Banning Halloween

The October bacchanalia turns into a religious issue for the nation's public schools

This article originally appeared on Beliefnet in October 2000.

You'll see harvest-time pumpkins and hay bales decorating the public schools in Coppell, Texas, this week. But you won't see any ghost or witch costumes, and there won't be a Halloween parade. In fact, you'll barely hear the word "Halloween" mentioned.

Educators in this Dallas suburb of 25,000 view the big October bacchanalia as a quasi-religious holiday and have stopped celebrating it--in much the same way schools nationwide have dispensed with Christmas and Hanukkah because of church-state debates.

The children of Coppell are on the cutting edge of a national trend that is turning the old-time celebration of kids, candy, and costumes into an uncomfortable period--like December--that public school administrators simply try to endure.

"I don't think I've been in a school district where the question about Halloween hasn't come up," says Charles Haynes, senior scholar of religious freedom at the Freedom Forum in Washington. "In some cases, they've had lots of parents beginning to complain, and administrators aren't sure what to do. The number of districts just saying no to Halloween is small--but it's growing."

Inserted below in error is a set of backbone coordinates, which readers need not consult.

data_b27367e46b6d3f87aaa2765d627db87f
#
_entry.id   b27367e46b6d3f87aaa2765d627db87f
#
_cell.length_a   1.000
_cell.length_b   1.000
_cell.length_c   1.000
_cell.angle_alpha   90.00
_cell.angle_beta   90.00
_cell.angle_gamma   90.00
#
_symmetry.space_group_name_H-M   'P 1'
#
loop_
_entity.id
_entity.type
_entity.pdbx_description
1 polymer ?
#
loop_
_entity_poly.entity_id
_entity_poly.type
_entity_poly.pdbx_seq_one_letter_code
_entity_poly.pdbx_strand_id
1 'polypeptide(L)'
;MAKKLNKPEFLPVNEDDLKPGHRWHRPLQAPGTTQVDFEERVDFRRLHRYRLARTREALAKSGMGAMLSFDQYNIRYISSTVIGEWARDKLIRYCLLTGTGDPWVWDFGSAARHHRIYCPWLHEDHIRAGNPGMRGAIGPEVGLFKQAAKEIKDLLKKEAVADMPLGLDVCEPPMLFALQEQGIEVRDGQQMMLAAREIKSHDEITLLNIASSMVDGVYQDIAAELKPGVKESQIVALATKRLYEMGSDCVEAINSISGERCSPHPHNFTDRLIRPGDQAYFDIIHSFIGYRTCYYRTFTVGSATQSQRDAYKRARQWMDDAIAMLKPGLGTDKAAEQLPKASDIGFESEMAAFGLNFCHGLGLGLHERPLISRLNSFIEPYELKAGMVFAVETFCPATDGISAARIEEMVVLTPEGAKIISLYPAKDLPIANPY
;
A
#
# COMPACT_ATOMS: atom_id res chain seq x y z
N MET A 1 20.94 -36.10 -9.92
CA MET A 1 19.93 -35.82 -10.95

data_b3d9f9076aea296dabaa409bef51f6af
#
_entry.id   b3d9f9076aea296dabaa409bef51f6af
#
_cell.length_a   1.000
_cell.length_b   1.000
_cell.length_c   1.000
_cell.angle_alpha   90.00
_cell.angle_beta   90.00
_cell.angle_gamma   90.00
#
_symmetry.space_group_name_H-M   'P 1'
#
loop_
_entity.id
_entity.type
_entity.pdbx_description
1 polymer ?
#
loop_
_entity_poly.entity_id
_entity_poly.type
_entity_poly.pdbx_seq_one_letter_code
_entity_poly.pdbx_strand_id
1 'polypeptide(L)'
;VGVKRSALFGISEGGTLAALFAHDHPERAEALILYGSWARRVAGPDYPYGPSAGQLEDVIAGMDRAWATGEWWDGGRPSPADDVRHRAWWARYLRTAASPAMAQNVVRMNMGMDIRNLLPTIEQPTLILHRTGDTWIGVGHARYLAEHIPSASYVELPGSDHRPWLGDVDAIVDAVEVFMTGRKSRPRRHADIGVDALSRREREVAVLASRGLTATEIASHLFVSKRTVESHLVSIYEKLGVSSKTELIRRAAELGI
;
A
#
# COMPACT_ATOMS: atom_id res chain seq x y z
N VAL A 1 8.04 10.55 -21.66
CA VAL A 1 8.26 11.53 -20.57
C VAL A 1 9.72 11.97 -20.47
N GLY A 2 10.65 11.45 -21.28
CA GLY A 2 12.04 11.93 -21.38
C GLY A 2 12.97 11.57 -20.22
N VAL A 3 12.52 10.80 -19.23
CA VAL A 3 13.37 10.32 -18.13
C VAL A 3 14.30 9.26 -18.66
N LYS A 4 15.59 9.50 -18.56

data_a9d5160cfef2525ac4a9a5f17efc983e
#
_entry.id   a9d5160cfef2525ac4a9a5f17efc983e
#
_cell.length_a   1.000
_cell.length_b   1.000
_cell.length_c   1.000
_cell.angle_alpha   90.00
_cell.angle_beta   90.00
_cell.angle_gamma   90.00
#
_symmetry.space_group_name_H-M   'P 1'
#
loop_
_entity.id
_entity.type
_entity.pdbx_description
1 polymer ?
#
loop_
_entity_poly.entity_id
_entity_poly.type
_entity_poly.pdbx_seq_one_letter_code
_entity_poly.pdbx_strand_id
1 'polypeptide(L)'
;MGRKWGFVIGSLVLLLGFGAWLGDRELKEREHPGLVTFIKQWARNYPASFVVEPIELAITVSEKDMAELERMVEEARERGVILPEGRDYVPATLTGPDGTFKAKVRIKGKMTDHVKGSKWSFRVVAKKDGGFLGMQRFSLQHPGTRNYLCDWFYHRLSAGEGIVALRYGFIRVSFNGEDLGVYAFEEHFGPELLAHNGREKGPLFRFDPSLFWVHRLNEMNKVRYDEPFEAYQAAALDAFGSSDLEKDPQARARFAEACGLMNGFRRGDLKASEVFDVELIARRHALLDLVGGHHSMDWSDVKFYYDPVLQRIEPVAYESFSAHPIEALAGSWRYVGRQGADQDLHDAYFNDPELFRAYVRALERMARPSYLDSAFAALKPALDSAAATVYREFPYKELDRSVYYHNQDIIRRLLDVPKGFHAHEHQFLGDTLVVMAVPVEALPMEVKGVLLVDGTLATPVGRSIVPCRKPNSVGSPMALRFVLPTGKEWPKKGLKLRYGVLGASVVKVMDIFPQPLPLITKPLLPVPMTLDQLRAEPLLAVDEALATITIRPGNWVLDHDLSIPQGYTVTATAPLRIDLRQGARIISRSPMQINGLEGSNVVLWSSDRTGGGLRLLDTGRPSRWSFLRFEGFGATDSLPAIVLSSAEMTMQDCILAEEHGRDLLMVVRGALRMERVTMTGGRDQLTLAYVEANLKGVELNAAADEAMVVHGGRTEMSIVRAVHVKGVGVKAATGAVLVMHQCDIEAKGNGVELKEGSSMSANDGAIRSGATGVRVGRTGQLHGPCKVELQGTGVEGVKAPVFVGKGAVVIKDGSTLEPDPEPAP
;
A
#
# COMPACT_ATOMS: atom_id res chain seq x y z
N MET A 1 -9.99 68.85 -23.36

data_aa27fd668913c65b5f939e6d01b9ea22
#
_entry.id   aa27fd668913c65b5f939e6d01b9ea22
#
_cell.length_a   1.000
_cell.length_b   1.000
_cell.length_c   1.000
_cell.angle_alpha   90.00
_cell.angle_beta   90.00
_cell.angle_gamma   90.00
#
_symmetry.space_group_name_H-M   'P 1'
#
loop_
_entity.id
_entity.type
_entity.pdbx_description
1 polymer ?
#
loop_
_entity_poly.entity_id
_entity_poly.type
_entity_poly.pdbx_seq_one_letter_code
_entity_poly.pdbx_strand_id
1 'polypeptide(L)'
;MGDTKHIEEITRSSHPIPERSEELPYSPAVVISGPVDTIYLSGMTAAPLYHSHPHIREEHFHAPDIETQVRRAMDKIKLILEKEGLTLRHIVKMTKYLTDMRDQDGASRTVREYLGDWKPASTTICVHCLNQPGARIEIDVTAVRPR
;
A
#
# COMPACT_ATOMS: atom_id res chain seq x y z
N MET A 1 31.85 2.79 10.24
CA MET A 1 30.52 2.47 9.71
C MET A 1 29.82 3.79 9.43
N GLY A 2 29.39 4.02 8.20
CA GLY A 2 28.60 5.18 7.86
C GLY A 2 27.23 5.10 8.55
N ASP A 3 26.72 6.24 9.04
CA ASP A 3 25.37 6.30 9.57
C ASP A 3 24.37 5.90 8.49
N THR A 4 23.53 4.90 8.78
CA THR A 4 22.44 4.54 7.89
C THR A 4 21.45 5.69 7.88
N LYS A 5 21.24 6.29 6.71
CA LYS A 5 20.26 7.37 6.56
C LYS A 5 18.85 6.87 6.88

Why? Because as children from different religious and ethnic backgrounds fill the nation's schools, their parents object to celebrating holidays they don't mark at home. In the case of Halloween, many Muslims, some Jews, and most evangelical Christians object to Halloween on religious grounds--and are making their views known.


Haynes got his first queries from educators and parents about Halloween five years ago, but the questions have increased in the last few years. In 2000, for instance, an evangelical Christian parent in Nashville called Haynes to ask if she could organize an alternative party held in a school classroom. (Yes.) Meanwhile, in Katy, Texas, a principal wrestled with whether or not to disallow Halloween celebrations after parents complained. (He decided to ban the celebrations based on the large number of complaints.)

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